Day: March 2, 2015

Final Fantasy I – Dragons and Garglemesh

ff1marathon-2015-03-02-00h28m24s182The Fiend of Water slain, we headed off to Mirage Tower to complete the game’s sole remaining major quest. Well, better get the chimes ready and… what? We just walked in? This game has otherwise been pretty good at telling us why we had to solve a puzzle after we had solved it. That’s a good thing for a game to do, and pretty rare to see it done… this lapse seems very strange, considering FFI has been so well behaved in the past. What would have happened if we didn’t have the chimes? There’s no way to tell!

Mirage Tower was Kyle’s run, but he had to step away for a moment and so I did some searching. I imagine that caused a bit of confusion when he got back, because he accidentally Warped us out of the dungeon thanks to a misplaced cursor on the spell screen. One mistake led to another, and this led to us both forgetting to explore the second floor, which cost us some good weapons and armour. At the top of the tower, more friendly robots (as opposed to their lethal monster brethren) told us we needed to find the “Warp Cube,” but thanks guys, one step ahead of you here. Obviously the Warp Cube was the cube we had received from the robot behind the waterfall. The cube got us up to the Wind Fortress, home of the Air Fiend, Tiamat.

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Final Fantasy I – Dry and Wet Adventures in Hired Killing

ff1marathon-2015-03-01-22h02m50s138From Bahamut’s cave, we went back to the volcano near the sage-town and killed Marilith, and I have to ask… why? Here’s the full scoop: Lich was destroying the continent to the southwest. This was well presented and displayed. The Fiend of Water and the Fiend of Air arrived centuries earlier and had already devastated the North with the terror of ecological success, but to be frank, besides the trees there wasn’t much sign of their evil. Okay, the Fiend of Water sank a city and polluted the water. This is mentioned in the text in the next few towns. Text certainly isn’t as evocative as the rotting land graphics to the southwest, but not bad. Meanwhile, the Fiend of Air doesn’t seem to have done anything about the air (FFV actually seems to mock FFI for this by showing what would really happen if you messed up the air), but you’ll soon learn that she is guilty of other crimes. Outside of the intro, backed by actual evidence inside the game, Marilith’s crimes include…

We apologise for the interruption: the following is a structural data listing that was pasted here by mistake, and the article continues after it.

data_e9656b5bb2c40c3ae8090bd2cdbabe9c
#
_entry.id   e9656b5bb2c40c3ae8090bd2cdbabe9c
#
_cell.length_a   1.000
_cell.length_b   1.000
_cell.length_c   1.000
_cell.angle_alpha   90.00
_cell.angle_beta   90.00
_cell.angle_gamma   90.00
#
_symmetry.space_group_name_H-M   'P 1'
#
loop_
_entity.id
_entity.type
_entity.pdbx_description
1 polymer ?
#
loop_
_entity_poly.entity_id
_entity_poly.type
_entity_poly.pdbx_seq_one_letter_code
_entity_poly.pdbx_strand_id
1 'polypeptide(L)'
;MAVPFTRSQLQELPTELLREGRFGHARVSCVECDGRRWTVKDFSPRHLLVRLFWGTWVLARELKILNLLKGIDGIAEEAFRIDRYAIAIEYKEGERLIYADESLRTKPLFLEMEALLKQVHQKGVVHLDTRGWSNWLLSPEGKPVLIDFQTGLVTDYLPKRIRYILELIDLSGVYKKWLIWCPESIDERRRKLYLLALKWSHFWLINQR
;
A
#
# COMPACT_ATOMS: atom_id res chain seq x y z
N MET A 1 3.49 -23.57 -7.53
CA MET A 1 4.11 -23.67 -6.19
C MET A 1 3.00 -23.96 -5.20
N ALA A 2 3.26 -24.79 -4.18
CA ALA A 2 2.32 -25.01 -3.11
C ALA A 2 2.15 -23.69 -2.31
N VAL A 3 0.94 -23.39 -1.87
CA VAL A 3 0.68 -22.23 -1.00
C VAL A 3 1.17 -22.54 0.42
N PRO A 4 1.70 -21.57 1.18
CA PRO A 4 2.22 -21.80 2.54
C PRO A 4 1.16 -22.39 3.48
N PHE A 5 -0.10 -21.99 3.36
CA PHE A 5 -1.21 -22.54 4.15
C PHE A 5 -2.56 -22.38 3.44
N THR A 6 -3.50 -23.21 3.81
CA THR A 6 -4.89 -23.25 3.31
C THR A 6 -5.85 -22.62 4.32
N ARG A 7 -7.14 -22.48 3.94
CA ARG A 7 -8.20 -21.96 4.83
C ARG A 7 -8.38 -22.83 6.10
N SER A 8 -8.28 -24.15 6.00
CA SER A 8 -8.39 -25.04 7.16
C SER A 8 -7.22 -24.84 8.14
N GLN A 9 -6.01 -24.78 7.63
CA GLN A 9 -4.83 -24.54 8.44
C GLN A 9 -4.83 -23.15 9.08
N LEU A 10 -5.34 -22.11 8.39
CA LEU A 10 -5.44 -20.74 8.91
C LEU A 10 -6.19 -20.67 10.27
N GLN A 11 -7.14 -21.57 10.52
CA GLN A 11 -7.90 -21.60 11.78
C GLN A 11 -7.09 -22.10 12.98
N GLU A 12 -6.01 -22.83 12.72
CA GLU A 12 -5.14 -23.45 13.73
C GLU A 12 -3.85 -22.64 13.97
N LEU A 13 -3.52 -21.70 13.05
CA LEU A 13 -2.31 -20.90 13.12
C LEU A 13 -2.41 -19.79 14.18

…in… clude…

Absolutely nothing. Oh, sure, there’s a brief mention in the opening demo, if you wait on the main screen. But that’s it, it’s not backed up by any evidence in-game. Her volcano’s not even spewing lava on the NES, and video games are so excited about lava that I’ve seen lava drawn on dormant volcanos. The only incentive you have to kill Marilith is to get directions to the Levitation Stone. It’s not even a very good incentive, considering the game asked you to operate with limited directions during the Elfheim segment. With that incentive removed, it’s just the sages at Crescent Lake calling a hit on an innocent demon-women, like some sort of mafia don. “You like the canoe we gave you for killing the Lich? Well, I happen to have information about a new form of transportation you might be interested in, if you can make the information… worth my while.” Jackasses!

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Final Fantasy I – Toy Boats and Toy Corpses

Since new canals leave no debris whatsoever to block your passage, we were able to head through Jim’s Folly immediately, damning whatever environmental consequences we were leaving in our wake. This involved sailing past another New Style bonus dungeon, which for some confounding reason is actually the third of the four dungeons, not the second. In fact, we’ll pass the fourth before we find the second, too! The front door to this bonus dungeon was little more than a whirlpool in the middle of the ocean, so I don’t quite understand why it had to be at this part of the ocean and not any other notable water-feature. I don’t quite know who organized this mash but I have a few choice words for them either way.

The damaged earth of Melmond on the NES.

The damaged earth of Melmond on the NES.

Now properly in the ocean, we technically had the freedom to visit most of the planet if it weren’t for the docking restrictions. The docking restrictions in mind, it seemed best to keep on course for the time being, which led us to the town of Melmond where the Earth was dying. This was probably the best example of the four corrupted elements in the entire game, with unique graphics and everything, it’s nice work. We poked around (we had left the walkthrough behind at this point, reasoning that there was no chance of getting lost) and found out that the source of the decay was to the south, at the Cavern of Earth, where the land used to be the most fertile. Also, all this trouble is clearly the fault of a vampire. Why the townsfolk felt the vampire is responsible is not explained. Oh, they knew he existed, and they’re stereotypical like that… erm, I mean they’re “superstitious” like that! What did I say? Whatever: it’s baseless, and the writing looks sloppy for doing it, but in true RPG tradition, it was the only lead we had.

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